Scapegoating and Forgiveness: Part II

Scapegoating is s a way of placing all of the blame for a given set of circumstances on one person (or relatively few people) even though blame is always, always, always more complicated than that. The act of banishing gives the remainder of the group a false sense of security because we believe, for a time, the source of our conflict has been discovered and resolved. But it does not stay resolved, because we did not locate the true source of conflict.


According to Girard's theory of Mimetic Desire, the true source of conflict is ourselves. In other words, each person is capable of violence, harm, or wrongdoing. Each person on this planet is capable of destroying lives. Not everyone does, but we certainly have the capacity to. Recognizing this truth about ourselves removes the Scapegoat Mechanism as a possibility. Why? Because we recognize that we can’t blame one person for a problem that exists within each member of the entire group. When we recognize the truth about ourselves we find empathy for the scapegoat, knowing that scapegoating is just one more false strategy we pursue in life.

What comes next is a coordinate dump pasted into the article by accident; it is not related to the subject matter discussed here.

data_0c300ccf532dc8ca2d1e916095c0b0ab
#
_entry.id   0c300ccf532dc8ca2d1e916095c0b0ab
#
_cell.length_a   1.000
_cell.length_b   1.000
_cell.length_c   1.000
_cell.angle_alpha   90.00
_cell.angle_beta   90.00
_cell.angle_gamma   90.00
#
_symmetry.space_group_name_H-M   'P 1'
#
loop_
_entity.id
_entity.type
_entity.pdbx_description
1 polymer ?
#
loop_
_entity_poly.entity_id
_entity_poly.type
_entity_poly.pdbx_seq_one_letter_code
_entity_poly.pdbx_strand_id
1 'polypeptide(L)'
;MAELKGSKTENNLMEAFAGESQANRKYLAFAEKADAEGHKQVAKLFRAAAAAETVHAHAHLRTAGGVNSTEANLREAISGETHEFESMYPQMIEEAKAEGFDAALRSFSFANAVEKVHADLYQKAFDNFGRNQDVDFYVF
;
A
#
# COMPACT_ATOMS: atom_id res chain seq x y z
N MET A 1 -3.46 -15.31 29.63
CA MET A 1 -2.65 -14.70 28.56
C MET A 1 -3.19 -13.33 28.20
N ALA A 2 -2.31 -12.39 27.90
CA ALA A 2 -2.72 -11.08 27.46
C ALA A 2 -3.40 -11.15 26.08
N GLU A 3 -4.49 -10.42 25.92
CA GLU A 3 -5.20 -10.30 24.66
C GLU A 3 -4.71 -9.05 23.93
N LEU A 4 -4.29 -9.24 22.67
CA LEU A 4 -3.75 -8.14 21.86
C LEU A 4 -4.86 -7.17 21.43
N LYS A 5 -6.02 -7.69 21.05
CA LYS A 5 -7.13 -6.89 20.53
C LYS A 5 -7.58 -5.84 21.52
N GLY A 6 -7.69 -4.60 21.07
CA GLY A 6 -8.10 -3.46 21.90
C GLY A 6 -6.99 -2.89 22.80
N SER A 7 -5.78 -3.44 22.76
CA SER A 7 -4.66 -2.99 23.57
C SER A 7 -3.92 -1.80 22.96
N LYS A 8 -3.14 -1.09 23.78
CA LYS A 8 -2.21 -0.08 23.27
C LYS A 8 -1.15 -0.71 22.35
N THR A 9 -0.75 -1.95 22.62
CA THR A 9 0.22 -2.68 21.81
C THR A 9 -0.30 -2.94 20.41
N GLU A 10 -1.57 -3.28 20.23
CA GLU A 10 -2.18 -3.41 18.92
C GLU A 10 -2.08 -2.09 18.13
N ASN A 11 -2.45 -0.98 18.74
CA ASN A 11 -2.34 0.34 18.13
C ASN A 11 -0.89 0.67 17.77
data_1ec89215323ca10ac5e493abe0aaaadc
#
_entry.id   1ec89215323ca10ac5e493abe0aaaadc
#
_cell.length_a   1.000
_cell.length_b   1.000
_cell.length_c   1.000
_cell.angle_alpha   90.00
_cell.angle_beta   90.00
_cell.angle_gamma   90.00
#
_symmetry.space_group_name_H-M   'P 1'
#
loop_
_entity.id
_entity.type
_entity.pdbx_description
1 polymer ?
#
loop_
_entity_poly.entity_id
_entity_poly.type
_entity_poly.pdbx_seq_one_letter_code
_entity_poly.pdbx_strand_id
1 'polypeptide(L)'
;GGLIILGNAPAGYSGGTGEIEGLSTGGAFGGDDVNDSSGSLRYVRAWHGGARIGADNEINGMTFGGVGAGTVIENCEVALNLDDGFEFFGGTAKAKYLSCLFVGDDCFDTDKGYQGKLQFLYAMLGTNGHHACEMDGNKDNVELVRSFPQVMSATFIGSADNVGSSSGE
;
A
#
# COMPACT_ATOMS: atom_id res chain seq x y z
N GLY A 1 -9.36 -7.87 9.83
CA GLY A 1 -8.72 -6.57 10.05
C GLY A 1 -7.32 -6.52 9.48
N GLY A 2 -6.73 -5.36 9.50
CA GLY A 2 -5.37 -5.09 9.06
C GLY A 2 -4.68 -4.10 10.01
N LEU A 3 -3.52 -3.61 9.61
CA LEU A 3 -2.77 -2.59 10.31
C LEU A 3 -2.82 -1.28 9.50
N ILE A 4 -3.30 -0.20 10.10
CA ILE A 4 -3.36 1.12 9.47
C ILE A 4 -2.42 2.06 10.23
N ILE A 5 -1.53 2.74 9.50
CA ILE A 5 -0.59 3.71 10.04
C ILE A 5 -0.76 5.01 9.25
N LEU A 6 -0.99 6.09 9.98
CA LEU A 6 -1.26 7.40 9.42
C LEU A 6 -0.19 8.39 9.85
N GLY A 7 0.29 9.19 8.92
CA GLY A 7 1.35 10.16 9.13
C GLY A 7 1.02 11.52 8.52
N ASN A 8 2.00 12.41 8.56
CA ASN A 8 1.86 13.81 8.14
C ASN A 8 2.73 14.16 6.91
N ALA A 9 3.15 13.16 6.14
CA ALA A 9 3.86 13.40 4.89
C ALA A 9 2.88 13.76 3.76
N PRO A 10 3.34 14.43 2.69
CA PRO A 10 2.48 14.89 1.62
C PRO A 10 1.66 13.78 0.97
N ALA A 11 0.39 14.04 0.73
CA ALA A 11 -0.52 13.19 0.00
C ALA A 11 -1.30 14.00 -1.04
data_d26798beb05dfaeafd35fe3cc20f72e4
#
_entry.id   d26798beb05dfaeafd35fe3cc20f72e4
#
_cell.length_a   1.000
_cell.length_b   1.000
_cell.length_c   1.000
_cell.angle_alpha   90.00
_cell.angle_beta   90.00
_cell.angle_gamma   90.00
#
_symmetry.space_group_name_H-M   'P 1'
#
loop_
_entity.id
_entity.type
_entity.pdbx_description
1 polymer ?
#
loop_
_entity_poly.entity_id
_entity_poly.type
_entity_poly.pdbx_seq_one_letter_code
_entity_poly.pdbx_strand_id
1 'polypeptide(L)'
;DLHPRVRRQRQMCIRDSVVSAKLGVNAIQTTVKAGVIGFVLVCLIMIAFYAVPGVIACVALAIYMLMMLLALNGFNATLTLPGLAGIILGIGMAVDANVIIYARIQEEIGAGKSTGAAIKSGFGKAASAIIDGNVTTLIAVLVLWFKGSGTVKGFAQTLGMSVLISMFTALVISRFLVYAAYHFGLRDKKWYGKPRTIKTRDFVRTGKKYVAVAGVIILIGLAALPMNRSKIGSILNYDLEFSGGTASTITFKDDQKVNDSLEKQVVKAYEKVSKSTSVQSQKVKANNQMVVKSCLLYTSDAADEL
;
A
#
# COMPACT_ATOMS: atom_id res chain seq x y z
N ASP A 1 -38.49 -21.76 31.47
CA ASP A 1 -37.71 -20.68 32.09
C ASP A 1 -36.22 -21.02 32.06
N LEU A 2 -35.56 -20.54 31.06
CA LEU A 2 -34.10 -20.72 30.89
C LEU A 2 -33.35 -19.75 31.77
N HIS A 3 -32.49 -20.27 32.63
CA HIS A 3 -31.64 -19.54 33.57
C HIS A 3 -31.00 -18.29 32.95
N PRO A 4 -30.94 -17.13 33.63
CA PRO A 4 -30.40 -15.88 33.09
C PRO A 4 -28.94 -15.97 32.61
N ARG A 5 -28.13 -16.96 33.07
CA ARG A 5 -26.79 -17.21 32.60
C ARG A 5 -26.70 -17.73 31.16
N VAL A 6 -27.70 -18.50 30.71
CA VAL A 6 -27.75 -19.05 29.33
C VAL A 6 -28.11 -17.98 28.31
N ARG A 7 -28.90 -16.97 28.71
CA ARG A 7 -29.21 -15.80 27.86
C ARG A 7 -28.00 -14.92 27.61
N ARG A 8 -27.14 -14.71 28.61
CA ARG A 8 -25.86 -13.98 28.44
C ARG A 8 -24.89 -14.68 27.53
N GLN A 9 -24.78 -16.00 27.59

Now, this is not a way of saying that every victim and every offender are moral equivalents. That is most certainly not the case. It is more about how we see ourselves and how we posture ourselves in relation to the rest of the world. If we see ourselves as entirely innocent, as entirely pure, as only a victim of circumstances, then we will struggle with rage, we will struggle with resentment, we will lack empathy, we will be rigid, we will be isolated, and likely more.


If we see ourselves for who we are, there is the possibility that our hearts will crack open, even if it's ever so slightly, and we will discover a state of acceptance. We will find that, while life is not fair, the world is not out to get us. There is a big difference between those two things.

More on these last two paragraphs tomorrow.